The S&P 500 is trading lower as the revised consumer sentiment survey results from the University of Michigan indicate a slight drop to 78.1 in June. This figure is lower than the previous number of 78.9 and the 79.1 that markets had predicted.
The results indicate that the average US consumer is slightly less optimistic about the outlook for the US economy. The figure is a Trump-era low and could give the administration something to think about with less than five months to the US elections.
A breakdown of the survey shows that consumer sentiment was static in Southern states. The economies of several of these states have been reopened, but are now facing a surge in coronavirus cases. Confidence was highest in the US North-East, where residents do not expect much of an increase in coronavirus cases. New York and New Jersey remain the states where the governors have been more cautious about reopening the economy.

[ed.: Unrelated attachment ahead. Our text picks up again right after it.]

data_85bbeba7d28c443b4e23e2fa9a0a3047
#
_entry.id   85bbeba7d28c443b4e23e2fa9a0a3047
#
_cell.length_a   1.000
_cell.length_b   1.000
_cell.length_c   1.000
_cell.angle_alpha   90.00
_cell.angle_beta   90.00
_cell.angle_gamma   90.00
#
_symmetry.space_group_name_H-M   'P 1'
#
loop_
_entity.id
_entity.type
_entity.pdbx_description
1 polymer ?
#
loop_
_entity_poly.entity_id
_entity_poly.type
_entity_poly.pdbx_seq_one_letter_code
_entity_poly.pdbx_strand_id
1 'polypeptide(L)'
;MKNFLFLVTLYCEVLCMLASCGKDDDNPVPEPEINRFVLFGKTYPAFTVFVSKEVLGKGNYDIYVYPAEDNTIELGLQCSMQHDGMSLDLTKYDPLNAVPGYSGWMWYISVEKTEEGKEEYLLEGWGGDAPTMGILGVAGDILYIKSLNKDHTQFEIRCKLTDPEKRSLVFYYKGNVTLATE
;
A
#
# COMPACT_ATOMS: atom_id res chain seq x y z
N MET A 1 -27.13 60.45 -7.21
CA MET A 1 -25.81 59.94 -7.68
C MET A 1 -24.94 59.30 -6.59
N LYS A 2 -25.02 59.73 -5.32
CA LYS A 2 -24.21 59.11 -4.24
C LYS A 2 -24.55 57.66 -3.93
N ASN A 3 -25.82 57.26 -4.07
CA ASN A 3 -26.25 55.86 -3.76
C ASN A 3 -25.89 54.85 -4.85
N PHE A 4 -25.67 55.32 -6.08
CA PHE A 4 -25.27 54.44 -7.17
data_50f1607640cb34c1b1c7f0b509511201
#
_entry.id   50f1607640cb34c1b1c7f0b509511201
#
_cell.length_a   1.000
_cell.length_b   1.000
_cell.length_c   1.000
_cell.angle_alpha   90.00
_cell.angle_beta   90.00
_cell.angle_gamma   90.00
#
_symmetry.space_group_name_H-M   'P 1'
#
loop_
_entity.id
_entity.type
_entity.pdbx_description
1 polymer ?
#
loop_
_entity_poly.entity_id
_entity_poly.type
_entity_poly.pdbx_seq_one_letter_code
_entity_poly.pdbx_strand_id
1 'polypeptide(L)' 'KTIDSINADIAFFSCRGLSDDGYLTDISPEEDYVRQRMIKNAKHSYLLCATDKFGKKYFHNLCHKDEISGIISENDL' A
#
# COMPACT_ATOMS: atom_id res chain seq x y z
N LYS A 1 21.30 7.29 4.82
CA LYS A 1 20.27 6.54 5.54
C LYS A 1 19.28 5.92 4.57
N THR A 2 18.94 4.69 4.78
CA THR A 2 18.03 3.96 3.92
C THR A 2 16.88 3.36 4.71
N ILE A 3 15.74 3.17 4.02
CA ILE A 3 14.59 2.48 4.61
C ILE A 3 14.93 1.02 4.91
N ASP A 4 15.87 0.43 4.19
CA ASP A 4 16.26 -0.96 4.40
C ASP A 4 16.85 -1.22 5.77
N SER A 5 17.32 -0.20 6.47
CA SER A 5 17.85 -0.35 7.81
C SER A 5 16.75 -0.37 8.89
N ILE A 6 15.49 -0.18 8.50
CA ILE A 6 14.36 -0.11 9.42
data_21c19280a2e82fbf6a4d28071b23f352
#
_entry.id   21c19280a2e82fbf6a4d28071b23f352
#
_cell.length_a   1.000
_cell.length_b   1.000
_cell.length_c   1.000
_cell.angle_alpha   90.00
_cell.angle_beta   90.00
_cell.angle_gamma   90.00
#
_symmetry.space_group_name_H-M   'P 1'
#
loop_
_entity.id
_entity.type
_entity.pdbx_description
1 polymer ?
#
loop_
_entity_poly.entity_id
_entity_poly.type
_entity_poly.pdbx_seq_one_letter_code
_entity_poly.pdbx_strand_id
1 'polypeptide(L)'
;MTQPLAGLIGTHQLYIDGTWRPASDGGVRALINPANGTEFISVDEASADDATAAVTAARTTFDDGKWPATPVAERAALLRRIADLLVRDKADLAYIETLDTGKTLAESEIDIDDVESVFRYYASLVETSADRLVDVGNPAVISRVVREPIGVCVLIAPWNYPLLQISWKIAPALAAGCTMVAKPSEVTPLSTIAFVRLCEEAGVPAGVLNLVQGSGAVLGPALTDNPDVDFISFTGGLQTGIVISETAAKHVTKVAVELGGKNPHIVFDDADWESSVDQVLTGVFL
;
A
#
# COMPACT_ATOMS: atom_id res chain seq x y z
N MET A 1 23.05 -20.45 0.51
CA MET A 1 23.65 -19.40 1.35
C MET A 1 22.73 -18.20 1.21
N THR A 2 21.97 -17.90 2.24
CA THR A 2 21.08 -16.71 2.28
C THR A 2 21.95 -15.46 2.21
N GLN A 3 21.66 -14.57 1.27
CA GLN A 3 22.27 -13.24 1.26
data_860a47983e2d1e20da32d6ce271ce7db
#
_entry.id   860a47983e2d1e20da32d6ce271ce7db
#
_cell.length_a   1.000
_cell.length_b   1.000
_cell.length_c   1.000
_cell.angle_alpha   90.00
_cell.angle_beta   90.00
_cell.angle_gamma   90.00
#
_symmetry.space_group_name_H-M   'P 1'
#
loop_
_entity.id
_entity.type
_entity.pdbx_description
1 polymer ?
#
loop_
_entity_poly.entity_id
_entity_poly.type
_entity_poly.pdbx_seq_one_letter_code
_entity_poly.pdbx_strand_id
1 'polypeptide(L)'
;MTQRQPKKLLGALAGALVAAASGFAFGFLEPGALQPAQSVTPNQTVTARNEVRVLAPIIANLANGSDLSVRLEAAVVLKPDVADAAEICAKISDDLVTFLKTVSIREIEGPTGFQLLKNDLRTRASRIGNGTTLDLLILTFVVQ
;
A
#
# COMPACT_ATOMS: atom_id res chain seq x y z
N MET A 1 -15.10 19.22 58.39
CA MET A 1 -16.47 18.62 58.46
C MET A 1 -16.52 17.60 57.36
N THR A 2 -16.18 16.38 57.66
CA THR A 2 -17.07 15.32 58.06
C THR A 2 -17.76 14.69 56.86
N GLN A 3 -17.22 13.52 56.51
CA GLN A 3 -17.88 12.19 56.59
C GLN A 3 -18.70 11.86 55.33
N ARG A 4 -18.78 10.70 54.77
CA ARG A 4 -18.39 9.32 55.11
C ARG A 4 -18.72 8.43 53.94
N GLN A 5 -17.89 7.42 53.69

The lacklustre UoM Consumer Sentiment Survey comes on the back of the Fed’s response to its annual stress tests of banks in the US. The Fed has suspended buybacks and capped investor payouts, and these actions have not pleased investors on the S&P 500 and other US markets.
The S&P 500 is presently down 62.01 points (or 2.02%) at 3020.5
Today’s downside on the S&P 500 index has brought it back to the support zone which has 3028.3 as the ceiling and 2961.4 as the floor. This means that the S&P 500’s price action since June continues to show lower highs, which strongly indicates that the recovery from the March 2020 lows may have stalled.
However, price has to break down the wall formed by the support zone to continue the slump. If this is actualized, 2844.3 is the next logical target, followed by 2793.4 (50% Fibonacci retracement from the 13 February high to the 23 March low) as well as 2707.7.
A bounce from the support zone could retest the 3070.8 resistance, with 3137.0 and 3228.4 being the next targets in line if the recovery picks up once more. However, only a break above 3228.4 re-establishes the higher highs that back up the higher lows of 2 April, 14 May and 15 June to indicate further uptrend recovery.